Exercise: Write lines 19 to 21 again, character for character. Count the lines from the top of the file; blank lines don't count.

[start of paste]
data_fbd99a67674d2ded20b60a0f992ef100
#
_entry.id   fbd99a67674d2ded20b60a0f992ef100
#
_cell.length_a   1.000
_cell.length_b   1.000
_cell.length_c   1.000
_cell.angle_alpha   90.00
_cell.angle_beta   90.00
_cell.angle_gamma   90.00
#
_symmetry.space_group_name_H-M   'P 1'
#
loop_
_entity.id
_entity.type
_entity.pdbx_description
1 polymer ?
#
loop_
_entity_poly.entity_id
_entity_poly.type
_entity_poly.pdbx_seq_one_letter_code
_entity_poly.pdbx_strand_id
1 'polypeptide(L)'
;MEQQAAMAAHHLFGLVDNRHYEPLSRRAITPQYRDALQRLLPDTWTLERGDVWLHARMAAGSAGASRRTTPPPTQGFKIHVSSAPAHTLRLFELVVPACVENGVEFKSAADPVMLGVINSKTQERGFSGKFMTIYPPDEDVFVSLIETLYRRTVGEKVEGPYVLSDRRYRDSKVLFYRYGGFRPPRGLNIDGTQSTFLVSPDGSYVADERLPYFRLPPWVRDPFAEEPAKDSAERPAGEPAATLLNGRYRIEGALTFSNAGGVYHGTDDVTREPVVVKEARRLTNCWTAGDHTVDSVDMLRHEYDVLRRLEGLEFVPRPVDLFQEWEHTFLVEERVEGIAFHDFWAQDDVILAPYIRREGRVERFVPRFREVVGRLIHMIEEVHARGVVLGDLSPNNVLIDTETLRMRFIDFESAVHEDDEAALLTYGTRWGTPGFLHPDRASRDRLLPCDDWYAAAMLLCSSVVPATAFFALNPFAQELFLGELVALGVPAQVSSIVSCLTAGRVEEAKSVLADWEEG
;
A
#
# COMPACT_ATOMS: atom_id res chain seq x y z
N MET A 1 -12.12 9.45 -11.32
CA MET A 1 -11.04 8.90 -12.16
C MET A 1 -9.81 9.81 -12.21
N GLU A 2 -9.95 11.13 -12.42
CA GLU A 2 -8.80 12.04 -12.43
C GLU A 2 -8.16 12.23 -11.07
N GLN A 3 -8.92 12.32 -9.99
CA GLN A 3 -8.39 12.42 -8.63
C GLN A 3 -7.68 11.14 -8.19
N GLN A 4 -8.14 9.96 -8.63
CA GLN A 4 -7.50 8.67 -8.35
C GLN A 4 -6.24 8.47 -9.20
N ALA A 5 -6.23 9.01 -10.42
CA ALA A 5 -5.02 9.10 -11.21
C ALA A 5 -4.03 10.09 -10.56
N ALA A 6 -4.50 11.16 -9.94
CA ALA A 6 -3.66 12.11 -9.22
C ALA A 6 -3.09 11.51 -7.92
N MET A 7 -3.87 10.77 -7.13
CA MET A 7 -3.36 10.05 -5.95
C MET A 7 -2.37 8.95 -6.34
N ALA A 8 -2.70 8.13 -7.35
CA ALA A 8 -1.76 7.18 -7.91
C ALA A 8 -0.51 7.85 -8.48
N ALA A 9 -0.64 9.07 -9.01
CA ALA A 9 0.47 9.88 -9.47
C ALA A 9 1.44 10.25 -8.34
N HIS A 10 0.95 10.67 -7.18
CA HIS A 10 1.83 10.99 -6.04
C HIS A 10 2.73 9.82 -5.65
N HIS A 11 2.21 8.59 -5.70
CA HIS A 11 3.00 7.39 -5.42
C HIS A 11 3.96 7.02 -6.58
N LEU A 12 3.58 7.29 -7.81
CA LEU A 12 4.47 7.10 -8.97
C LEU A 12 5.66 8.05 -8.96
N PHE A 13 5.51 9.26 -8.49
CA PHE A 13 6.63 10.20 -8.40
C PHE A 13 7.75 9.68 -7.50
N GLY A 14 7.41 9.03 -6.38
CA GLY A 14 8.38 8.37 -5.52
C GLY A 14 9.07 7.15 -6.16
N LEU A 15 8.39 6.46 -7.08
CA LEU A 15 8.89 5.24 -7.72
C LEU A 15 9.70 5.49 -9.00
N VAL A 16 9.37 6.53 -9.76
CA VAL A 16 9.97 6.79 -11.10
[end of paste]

#
loop_
_entity_poly.entity_id